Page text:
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system-booting.adoc 7.3KB

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  1. [[sysboot]]
  2. Host Bootloader
  3. ---------------
  4. ifdef::wiki[]
  5. :pve-toplevel:
  6. endif::wiki[]
  7. {pve} currently uses one of two bootloaders depending on the disk setup
  8. selected in the installer.
  9. For EFI Systems installed with ZFS as the root filesystem `systemd-boot` is
  10. used. All other deployments use the standard `grub` bootloader (this usually
  11. also applies to systems which are installed on top of Debian).
  12. [[sysboot_installer_part_scheme]]
  13. Partitioning scheme used by the installer
  14. ~~~~~~~~~~~~~~~~~~~~~~~~~~~~~~~~~~~~~~~~~
  15. The {pve} installer creates 3 partitions on the bootable disks selected for
  16. installation. The bootable disks are:
  17. * For Installations with `ext4` or `xfs` the selected disk
  18. * For ZFS installations all disks belonging to the first `vdev`:
  19. ** The first disk for RAID0
  20. ** All disks for RAID1, RAIDZ1, RAIDZ2, RAIDZ3
  21. ** The first two disks for RAID10
  22. The created partitions are:
  23. * a 1 MB BIOS Boot Partition (gdisk type EF02)
  24. * a 512 MB EFI System Partition (ESP, gdisk type EF00)
  25. * a third partition spanning the set `hdsize` parameter or the remaining space
  26. used for the chosen storage type
  27. `grub` in BIOS mode (`--target i386-pc`) is installed onto the BIOS Boot
  28. Partition of all bootable disks for supporting older systems.
  29. [[sysboot_grub]]
  30. Grub
  31. ~~~~
  32. `grub` has been the de-facto standard for booting Linux systems for many years
  33. and is quite well documented
  34. footnote:[Grub Manual https://www.gnu.org/software/grub/manual/grub/grub.html].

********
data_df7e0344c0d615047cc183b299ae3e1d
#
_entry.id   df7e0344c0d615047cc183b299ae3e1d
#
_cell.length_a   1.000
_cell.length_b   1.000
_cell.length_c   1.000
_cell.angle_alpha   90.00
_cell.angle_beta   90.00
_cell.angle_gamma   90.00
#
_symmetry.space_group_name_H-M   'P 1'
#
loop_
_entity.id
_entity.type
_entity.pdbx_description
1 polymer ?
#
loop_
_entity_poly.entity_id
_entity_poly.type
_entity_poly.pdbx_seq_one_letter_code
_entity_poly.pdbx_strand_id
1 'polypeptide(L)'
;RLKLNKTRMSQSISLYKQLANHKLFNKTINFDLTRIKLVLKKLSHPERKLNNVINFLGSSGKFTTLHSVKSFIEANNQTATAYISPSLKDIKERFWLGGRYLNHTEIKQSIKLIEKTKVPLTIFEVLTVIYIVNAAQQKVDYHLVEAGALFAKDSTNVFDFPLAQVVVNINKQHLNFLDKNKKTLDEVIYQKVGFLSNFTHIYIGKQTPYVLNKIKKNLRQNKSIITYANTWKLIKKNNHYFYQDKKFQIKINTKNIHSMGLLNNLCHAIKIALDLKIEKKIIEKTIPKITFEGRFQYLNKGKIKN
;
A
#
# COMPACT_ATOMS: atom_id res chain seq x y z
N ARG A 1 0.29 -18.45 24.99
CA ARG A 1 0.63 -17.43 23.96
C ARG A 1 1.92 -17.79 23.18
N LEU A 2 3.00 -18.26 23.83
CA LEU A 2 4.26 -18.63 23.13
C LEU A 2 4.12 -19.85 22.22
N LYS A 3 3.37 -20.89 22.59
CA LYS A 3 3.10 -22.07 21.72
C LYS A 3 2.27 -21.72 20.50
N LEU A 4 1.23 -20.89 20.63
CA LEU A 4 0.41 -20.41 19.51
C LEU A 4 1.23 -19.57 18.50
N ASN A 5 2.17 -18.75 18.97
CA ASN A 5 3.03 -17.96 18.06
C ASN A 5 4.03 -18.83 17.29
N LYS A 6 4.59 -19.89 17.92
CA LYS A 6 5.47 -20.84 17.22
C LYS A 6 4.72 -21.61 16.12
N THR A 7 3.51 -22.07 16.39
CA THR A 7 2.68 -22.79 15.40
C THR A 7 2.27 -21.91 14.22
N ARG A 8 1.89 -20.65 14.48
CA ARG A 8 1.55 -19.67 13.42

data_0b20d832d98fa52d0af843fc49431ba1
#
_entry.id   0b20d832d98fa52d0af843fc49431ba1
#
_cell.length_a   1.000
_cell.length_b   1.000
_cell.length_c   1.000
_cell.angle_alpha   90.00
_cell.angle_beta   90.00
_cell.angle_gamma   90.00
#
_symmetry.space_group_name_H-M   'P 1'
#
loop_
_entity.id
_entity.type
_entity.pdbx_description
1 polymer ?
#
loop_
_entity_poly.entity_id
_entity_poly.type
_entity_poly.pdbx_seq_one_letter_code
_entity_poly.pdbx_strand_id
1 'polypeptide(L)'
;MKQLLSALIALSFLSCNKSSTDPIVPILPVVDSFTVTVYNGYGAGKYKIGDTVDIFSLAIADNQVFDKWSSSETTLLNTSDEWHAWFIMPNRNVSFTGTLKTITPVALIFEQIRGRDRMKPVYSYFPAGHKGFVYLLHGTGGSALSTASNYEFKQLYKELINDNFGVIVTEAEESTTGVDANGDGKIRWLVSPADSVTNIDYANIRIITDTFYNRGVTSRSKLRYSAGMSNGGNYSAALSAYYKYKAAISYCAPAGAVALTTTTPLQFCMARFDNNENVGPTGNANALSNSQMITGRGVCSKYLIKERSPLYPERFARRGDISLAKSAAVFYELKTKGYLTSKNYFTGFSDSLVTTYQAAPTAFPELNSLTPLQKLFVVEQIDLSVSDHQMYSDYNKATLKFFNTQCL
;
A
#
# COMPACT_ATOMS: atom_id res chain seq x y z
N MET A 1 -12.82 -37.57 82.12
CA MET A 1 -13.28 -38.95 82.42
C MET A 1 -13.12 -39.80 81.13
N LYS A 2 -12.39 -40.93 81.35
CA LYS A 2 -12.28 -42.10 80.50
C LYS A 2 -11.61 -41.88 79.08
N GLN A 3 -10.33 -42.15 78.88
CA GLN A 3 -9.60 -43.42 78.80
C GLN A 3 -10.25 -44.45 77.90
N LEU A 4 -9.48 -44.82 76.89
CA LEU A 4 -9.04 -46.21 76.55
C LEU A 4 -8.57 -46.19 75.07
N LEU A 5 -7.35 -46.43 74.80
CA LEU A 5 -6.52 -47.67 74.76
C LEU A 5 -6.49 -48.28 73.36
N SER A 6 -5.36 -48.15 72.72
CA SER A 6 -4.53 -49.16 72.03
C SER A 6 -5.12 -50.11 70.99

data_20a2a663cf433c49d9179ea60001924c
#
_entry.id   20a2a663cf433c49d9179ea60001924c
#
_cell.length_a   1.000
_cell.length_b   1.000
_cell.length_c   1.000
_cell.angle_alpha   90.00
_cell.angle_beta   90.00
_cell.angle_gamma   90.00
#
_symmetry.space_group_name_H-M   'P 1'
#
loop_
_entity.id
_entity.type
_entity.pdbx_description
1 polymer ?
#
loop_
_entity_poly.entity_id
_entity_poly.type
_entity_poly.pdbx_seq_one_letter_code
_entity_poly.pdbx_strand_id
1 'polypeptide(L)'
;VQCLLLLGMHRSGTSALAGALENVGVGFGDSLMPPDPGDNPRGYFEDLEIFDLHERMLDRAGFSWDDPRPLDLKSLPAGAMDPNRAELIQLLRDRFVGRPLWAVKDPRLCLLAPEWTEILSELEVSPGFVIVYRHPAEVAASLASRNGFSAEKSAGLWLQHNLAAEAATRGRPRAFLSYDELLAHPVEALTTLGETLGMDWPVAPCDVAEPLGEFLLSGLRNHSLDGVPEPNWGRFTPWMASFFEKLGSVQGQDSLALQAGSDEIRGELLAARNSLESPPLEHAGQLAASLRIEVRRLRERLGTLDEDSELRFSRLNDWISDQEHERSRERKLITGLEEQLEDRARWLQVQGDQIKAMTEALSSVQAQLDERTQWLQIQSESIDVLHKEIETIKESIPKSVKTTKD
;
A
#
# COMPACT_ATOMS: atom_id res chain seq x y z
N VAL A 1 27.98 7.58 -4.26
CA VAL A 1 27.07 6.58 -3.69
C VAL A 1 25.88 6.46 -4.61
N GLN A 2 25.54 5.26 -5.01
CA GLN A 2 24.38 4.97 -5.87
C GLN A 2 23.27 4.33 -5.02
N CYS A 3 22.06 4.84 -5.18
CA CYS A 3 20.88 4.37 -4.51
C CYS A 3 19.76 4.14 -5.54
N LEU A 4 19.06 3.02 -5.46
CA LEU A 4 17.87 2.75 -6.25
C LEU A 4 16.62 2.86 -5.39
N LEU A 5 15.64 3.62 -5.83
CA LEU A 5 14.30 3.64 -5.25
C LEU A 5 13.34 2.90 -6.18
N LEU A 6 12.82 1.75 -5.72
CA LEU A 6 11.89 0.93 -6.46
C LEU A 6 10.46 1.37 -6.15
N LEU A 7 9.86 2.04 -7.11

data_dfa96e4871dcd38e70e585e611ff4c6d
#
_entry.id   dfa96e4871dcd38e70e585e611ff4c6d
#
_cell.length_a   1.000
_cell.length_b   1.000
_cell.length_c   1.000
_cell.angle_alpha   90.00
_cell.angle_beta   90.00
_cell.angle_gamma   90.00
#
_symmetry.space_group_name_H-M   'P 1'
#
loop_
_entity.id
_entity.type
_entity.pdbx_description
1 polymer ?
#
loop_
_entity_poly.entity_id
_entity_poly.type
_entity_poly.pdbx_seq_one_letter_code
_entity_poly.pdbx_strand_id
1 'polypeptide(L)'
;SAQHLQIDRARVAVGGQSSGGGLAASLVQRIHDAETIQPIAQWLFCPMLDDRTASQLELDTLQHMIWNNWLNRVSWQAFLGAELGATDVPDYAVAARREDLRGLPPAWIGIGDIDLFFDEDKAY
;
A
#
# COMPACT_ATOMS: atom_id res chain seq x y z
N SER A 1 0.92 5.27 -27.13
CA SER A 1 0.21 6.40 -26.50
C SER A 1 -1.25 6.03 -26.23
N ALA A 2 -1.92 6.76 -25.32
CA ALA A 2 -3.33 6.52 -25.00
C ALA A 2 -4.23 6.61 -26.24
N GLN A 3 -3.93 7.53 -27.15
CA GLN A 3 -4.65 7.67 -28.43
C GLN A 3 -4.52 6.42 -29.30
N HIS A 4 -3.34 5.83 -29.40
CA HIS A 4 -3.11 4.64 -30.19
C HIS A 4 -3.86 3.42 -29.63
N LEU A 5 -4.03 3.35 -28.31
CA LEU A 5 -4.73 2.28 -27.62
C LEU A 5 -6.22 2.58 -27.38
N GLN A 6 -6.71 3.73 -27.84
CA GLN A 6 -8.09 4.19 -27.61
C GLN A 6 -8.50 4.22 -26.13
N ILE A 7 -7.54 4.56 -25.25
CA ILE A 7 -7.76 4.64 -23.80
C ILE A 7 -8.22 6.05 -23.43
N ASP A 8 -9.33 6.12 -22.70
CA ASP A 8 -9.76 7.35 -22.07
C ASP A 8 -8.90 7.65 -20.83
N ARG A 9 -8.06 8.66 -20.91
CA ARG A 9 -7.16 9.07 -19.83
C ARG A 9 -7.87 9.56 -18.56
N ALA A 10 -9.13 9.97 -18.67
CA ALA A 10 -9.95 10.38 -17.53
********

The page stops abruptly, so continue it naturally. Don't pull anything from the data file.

35. The kernel and initrd images are taken from `/boot` and its configuration file
  36. `/boot/grub/grub.cfg` gets updated by the kernel installation process.
  37. Configuration
  38. ^^^^^^^^^^^^^
  39. Changes to the `grub` configuration are done via the defaults file
  40. `/etc/default/grub` or config snippets in `/etc/default/grub.d`. To regenerate
  41. the `/boot/grub/grub.cfg` after a change to the configuration run:
  42. ----
  43. `update-grub`.
  44. ----
  45. [[sysboot_systemd_boot]]
  46. Systemd-boot
  47. ~~~~~~~~~~~~
  48. `systemd-boot` is a lightweight EFI bootloader. It reads the kernel and initrd
  49. images directly from the EFI Service Partition (ESP) where it is installed.
  50. The main advantage of directly loading the kernel from the ESP is that it does
  51. not need to reimplement the drivers for accessing the storage. In the context
  52. of ZFS as root filesystem this means that you can use all optional features on
  53. your root pool instead of the subset which is also present in the ZFS
  54. implementation in `grub` or having to create a separate small boot-pool
  55. footnote:[Booting ZFS on root with grub https://github.com/zfsonlinux/zfs/wiki/Debian-Stretch-Root-on-ZFS].
  56. In setups with redundancy (RAID1, RAID10, RAIDZ*) all bootable disks (those
  57. being part of the first `vdev`) are partitioned with an ESP. This ensures the
  58. system boots even if the first boot device fails. The ESPs are kept in sync by
  59. a kernel postinstall hook script `/etc/kernel/postinst.d/zz-pve-efiboot`. The
  60. script copies certain kernel versions and the initrd images to `EFI/proxmox/`
  61. on the root of each ESP and creates the appropriate config files in
  62. `loader/entries/proxmox-*.conf`. The `pve-efiboot-tool` script assists in
  63. managing both the synced ESPs themselves and their contents.
  64. The following kernel versions are configured by default:
  65. * the currently running kernel
  66. * the version being newly installed on package updates
  67. * the two latest already installed kernels
  68. * the latest version of the second-to-last kernel series (e.g. 4.15, 5.0), if applicable
  69. * any manually selected kernels (see below)
  70. The ESPs are not kept mounted during regular operation, in contrast to `grub`,
  71. which keeps an ESP mounted on `/boot/efi`. This helps to prevent filesystem
  72. corruption to the `vfat` formatted ESPs in case of a system crash, and removes